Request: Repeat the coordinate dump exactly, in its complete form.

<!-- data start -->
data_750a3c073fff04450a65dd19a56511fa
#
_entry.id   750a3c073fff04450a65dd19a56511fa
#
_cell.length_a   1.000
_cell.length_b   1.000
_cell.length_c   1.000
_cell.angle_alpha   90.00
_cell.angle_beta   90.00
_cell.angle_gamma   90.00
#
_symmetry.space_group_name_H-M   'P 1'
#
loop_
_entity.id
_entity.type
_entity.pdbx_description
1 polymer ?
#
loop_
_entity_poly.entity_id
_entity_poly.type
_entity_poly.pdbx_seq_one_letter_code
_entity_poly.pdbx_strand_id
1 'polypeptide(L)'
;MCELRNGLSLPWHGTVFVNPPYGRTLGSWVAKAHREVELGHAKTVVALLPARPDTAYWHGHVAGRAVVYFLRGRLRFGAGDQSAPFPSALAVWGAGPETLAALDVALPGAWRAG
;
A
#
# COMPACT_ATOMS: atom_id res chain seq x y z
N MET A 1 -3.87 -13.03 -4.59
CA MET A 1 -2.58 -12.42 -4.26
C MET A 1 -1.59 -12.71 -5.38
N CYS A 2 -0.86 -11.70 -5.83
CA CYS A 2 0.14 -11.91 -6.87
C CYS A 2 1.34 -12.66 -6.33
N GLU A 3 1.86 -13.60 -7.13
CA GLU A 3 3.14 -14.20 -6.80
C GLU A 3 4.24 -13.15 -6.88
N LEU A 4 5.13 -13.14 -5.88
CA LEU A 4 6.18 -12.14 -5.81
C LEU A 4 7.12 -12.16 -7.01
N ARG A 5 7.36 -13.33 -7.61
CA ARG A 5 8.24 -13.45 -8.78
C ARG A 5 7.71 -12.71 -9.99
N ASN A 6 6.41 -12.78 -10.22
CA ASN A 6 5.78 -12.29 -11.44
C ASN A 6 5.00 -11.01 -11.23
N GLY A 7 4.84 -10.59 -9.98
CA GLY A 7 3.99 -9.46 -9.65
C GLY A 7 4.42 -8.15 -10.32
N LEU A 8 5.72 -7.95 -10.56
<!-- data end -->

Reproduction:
data_750a3c073fff04450a65dd19a56511fa
#
_entry.id   750a3c073fff04450a65dd19a56511fa
#
_cell.length_a   1.000
_cell.length_b   1.000
_cell.length_c   1.000
_cell.angle_alpha   90.00
_cell.angle_beta   90.00
_cell.angle_gamma   90.00
#
_symmetry.space_group_name_H-M   'P 1'
#
loop_
_entity.id
_entity.type
_entity.pdbx_description
1 polymer ?
#
loop_
_entity_poly.entity_id
_entity_poly.type
_entity_poly.pdbx_seq_one_letter_code
_entity_poly.pdbx_strand_id
1 'polypeptide(L)'
;MCELRNGLSLPWHGTVFVNPPYGRTLGSWVAKAHREVELGHAKTVVALLPARPDTAYWHGHVAGRAVVYFLRGRLRFGAGDQSAPFPSALAVWGAGPETLAALDVALPGAWRAG
;
A
#
# COMPACT_ATOMS: atom_id res chain seq x y z
N MET A 1 -3.87 -13.03 -4.59
CA MET A 1 -2.58 -12.42 -4.26
C MET A 1 -1.59 -12.71 -5.38
N CYS A 2 -0.86 -11.70 -5.83
CA CYS A 2 0.14 -11.91 -6.87
C CYS A 2 1.34 -12.66 -6.33
N GLU A 3 1.86 -13.60 -7.13
CA GLU A 3 3.14 -14.20 -6.80
C GLU A 3 4.24 -13.15 -6.88
N LEU A 4 5.13 -13.14 -5.88
CA LEU A 4 6.18 -12.14 -5.81
C LEU A 4 7.12 -12.16 -7.01
N ARG A 5 7.36 -13.33 -7.61
CA ARG A 5 8.24 -13.45 -8.78
C ARG A 5 7.71 -12.71 -9.99
N ASN A 6 6.41 -12.78 -10.22
CA ASN A 6 5.78 -12.29 -11.44
C ASN A 6 5.00 -11.01 -11.23
N GLY A 7 4.84 -10.59 -9.98
CA GLY A 7 3.99 -9.46 -9.65
C GLY A 7 4.42 -8.15 -10.32
N LEU A 8 5.72 -7.95 -10.56